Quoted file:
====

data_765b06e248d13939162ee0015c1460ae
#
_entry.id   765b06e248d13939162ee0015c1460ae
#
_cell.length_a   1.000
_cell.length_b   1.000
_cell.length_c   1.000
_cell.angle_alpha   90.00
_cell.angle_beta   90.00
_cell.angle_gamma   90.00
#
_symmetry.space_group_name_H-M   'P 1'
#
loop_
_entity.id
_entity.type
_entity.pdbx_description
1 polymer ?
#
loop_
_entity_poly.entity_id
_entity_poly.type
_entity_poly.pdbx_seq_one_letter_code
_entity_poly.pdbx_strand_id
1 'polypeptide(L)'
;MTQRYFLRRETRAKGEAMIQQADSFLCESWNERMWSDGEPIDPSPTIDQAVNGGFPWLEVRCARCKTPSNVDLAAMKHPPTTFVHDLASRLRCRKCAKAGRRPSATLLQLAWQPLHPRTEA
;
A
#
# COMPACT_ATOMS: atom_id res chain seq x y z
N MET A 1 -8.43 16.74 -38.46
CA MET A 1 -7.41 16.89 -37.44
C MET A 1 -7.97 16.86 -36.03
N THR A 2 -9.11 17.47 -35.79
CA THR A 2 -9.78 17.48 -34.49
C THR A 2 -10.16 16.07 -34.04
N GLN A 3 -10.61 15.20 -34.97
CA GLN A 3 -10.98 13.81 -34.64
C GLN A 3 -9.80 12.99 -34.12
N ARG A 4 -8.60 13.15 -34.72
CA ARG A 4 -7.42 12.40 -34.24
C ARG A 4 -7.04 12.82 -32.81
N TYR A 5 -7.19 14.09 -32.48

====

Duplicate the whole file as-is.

data_765b06e248d13939162ee0015c1460ae
#
_entry.id   765b06e248d13939162ee0015c1460ae
#
_cell.length_a   1.000
_cell.length_b   1.000
_cell.length_c   1.000
_cell.angle_alpha   90.00
_cell.angle_beta   90.00
_cell.angle_gamma   90.00
#
_symmetry.space_group_name_H-M   'P 1'
#
loop_
_entity.id
_entity.type
_entity.pdbx_description
1 polymer ?
#
loop_
_entity_poly.entity_id
_entity_poly.type
_entity_poly.pdbx_seq_one_letter_code
_entity_poly.pdbx_strand_id
1 'polypeptide(L)'
;MTQRYFLRRETRAKGEAMIQQADSFLCESWNERMWSDGEPIDPSPTIDQAVNGGFPWLEVRCARCKTPSNVDLAAMKHPPTTFVHDLASRLRCRKCAKAGRRPSATLLQLAWQPLHPRTEA
;
A
#
# COMPACT_ATOMS: atom_id res chain seq x y z
N MET A 1 -8.43 16.74 -38.46
CA MET A 1 -7.41 16.89 -37.44
C MET A 1 -7.97 16.86 -36.03
N THR A 2 -9.11 17.47 -35.79
CA THR A 2 -9.78 17.48 -34.49
C THR A 2 -10.16 16.07 -34.04
N GLN A 3 -10.61 15.20 -34.97
CA GLN A 3 -10.98 13.81 -34.64
C GLN A 3 -9.80 12.99 -34.12
N ARG A 4 -8.60 13.15 -34.72
CA ARG A 4 -7.42 12.40 -34.24
C ARG A 4 -7.04 12.82 -32.81
N TYR A 5 -7.19 14.09 -32.48